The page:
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WPI Technical Theatre Handbook: Mixing Paints
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Mixing Paints

Within a given type of paint, colors can be mixed. Pigments and dyes mix by what is known as the subtractive mixing process. When pigments are mixed, the wavelengths of color interact, causing some to cancel each other out. Most people are familiar with the primary colors of pigment: red, blue and yellow. When pure colors are mixed in equal quantities, black is the result. The primaries can be combined to form the secondary colors of magenta, orange and green. Further mixing of the primaries and secondaries yields tertiary colors such as blue-violet, brown, etc. Figure 3.4 shows a subtractive-mixing color wheel.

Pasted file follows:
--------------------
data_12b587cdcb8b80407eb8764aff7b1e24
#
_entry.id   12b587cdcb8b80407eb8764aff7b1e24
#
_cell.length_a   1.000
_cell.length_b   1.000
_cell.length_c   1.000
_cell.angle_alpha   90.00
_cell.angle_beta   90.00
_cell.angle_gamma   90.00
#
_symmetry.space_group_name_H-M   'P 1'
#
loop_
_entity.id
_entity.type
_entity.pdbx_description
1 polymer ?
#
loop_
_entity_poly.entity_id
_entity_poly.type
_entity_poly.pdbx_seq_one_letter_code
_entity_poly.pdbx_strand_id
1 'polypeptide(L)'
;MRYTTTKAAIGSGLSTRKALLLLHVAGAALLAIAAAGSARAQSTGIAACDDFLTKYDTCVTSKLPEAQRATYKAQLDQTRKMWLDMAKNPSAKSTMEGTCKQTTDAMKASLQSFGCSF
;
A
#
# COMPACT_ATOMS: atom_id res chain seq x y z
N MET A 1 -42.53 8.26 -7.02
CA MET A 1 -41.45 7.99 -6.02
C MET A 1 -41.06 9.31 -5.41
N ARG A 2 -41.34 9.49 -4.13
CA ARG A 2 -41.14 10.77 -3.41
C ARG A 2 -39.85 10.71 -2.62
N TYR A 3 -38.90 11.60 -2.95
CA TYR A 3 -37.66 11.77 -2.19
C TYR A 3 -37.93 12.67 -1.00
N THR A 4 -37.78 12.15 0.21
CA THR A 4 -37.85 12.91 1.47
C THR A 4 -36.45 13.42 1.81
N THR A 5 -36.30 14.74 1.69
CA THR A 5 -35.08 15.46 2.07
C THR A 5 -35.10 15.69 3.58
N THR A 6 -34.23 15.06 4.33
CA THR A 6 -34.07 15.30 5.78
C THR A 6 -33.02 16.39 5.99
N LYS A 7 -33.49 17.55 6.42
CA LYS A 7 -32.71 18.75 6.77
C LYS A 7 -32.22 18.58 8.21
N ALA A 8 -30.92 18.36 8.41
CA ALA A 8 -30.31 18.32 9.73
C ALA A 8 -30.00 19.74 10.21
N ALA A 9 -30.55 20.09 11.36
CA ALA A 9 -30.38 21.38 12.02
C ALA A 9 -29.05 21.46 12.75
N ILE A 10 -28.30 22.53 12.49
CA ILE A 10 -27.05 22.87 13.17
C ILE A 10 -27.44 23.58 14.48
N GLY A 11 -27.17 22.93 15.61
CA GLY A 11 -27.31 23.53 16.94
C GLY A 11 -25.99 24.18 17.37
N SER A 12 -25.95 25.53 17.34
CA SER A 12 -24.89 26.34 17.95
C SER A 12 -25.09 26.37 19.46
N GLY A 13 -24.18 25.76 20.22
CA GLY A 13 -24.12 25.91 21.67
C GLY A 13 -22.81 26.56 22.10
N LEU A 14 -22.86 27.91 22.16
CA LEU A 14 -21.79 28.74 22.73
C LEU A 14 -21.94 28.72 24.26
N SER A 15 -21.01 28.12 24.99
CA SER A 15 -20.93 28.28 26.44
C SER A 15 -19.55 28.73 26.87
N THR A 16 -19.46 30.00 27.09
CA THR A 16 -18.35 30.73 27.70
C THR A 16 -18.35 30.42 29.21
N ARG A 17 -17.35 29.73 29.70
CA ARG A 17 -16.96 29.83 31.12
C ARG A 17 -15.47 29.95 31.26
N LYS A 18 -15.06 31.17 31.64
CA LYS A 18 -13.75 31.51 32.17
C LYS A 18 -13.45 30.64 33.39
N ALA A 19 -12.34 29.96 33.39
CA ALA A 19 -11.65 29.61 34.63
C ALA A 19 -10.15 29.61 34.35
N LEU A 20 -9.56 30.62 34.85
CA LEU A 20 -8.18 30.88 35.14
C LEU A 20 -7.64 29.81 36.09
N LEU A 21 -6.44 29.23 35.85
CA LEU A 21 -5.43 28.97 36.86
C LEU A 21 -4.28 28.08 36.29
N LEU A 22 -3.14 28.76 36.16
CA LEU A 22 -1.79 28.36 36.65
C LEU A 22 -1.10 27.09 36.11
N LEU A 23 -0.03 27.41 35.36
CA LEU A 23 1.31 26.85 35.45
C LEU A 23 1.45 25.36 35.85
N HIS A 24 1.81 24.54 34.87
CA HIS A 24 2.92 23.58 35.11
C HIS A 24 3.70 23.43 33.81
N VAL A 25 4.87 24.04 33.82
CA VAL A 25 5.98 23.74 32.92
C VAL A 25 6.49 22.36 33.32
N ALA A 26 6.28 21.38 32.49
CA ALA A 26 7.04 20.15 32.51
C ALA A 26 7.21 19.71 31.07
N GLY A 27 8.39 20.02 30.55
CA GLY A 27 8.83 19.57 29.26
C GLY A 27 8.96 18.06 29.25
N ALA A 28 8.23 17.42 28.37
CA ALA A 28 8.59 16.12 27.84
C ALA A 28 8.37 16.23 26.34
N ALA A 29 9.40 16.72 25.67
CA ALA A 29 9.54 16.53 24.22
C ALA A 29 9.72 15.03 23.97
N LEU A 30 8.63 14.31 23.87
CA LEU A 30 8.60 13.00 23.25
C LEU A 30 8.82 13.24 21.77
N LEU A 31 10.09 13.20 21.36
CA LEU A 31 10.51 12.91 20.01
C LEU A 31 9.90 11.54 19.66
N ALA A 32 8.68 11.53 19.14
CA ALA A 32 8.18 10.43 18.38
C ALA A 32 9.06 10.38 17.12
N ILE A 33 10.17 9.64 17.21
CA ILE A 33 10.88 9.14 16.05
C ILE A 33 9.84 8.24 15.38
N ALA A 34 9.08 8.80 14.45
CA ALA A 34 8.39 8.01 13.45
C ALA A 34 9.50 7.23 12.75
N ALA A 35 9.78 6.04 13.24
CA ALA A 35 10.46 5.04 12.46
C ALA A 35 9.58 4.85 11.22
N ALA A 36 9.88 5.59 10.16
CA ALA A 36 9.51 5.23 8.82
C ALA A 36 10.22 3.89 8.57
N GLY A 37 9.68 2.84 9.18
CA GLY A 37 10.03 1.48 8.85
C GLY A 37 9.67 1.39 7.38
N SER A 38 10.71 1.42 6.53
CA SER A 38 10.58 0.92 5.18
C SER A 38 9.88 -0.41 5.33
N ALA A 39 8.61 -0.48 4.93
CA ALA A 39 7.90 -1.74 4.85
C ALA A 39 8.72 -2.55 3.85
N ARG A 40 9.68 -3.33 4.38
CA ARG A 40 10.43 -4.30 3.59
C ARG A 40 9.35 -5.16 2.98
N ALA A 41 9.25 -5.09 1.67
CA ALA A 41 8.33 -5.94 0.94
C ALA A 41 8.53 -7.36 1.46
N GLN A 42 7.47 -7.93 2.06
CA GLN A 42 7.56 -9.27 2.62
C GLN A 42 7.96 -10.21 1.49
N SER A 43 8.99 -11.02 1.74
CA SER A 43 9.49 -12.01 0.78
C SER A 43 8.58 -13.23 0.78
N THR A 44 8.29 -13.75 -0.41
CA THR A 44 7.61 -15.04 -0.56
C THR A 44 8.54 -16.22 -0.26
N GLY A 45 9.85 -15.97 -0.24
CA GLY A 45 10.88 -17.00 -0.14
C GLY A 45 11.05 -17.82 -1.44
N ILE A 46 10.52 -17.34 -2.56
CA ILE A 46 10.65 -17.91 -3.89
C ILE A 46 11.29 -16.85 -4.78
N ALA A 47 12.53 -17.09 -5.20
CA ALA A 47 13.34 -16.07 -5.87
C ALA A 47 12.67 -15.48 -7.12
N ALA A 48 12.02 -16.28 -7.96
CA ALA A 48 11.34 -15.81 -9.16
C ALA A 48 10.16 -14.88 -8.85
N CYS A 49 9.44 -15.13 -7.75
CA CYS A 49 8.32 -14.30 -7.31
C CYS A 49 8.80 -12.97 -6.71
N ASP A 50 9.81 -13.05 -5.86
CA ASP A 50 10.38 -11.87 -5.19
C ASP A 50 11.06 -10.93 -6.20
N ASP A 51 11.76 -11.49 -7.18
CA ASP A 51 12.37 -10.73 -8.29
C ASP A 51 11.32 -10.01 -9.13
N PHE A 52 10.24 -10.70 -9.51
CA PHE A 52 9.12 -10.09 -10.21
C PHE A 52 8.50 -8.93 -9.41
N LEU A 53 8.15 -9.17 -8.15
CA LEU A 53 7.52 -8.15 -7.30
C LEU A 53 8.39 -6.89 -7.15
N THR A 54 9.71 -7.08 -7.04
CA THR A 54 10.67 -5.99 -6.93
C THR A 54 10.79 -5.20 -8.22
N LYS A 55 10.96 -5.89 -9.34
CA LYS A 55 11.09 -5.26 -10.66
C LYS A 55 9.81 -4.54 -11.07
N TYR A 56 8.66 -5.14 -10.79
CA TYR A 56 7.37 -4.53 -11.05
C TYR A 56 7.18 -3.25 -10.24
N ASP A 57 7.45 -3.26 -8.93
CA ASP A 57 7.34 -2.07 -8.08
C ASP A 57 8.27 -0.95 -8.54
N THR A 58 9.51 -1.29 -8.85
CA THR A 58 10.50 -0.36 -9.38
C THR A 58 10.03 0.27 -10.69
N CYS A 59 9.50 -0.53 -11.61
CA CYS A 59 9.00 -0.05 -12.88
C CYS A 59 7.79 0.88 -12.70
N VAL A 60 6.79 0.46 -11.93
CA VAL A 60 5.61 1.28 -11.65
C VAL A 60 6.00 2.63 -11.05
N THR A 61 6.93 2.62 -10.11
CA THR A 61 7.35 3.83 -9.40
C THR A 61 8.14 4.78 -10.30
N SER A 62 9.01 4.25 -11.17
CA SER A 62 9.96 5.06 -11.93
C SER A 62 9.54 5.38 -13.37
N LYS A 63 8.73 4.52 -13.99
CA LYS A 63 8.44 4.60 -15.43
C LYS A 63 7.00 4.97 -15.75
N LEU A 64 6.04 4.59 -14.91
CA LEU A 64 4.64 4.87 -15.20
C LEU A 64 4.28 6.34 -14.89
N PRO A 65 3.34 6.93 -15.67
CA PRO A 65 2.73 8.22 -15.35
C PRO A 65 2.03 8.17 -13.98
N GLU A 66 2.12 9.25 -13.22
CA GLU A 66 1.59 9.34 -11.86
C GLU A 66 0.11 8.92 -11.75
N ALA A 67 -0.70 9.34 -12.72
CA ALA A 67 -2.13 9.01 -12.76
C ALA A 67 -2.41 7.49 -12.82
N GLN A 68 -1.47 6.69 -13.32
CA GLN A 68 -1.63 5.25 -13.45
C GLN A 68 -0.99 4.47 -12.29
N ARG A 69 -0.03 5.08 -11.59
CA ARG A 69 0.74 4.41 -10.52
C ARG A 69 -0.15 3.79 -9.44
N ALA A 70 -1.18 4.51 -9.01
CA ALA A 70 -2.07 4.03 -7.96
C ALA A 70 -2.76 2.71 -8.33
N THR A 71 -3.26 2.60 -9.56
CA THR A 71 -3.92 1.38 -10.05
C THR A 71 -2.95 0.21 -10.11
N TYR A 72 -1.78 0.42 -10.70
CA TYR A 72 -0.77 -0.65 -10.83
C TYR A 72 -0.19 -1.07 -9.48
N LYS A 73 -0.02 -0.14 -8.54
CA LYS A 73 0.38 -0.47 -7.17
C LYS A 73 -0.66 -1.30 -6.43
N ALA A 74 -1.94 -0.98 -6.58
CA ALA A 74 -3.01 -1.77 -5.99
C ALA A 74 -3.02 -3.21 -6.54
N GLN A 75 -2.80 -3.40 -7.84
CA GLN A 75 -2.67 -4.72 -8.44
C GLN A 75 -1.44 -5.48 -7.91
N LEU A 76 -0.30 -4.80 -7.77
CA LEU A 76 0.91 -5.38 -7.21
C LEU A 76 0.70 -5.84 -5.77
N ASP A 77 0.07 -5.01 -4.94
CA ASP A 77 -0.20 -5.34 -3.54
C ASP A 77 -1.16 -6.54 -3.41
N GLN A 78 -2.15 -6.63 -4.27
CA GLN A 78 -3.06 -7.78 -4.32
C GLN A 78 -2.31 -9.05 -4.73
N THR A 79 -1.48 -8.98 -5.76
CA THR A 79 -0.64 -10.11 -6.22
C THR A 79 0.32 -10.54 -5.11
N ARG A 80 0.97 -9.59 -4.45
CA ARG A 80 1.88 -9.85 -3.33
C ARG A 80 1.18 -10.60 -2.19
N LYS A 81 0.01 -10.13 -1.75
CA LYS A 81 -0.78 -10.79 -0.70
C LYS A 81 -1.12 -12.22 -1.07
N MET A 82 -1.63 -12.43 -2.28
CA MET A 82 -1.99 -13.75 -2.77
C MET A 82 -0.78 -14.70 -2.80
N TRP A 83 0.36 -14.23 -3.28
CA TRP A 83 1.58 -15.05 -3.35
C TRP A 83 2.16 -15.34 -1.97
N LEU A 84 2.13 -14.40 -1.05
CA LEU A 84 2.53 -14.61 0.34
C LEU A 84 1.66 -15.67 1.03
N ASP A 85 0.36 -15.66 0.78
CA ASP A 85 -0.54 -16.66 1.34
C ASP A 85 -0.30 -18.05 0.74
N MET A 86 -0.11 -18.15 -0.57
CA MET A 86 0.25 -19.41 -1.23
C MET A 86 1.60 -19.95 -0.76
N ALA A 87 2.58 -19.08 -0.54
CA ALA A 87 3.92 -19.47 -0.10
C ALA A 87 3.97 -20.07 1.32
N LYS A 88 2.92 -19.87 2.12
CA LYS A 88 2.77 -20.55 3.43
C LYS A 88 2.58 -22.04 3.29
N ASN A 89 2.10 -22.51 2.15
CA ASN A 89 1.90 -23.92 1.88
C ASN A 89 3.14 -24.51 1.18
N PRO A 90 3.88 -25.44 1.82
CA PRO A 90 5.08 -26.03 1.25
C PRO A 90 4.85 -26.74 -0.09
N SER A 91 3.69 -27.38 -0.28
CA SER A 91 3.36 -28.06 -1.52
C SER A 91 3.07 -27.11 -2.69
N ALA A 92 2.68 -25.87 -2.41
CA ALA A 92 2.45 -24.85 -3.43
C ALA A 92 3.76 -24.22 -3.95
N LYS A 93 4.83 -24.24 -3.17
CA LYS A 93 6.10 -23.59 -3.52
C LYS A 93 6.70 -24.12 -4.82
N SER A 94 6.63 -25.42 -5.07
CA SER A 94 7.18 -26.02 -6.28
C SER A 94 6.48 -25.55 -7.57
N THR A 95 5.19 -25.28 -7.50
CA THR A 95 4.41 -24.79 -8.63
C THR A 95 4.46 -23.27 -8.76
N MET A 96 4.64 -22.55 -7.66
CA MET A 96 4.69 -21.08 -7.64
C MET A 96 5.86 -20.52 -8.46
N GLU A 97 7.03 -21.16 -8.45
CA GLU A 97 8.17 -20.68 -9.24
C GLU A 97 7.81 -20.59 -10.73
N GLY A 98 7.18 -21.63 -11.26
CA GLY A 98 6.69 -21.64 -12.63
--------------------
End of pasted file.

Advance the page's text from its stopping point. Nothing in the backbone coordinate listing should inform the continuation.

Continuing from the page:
Figure 3.4: Subtractive mixing of the primary pigment and dye colors.

Steve Richardson 2000-07-06

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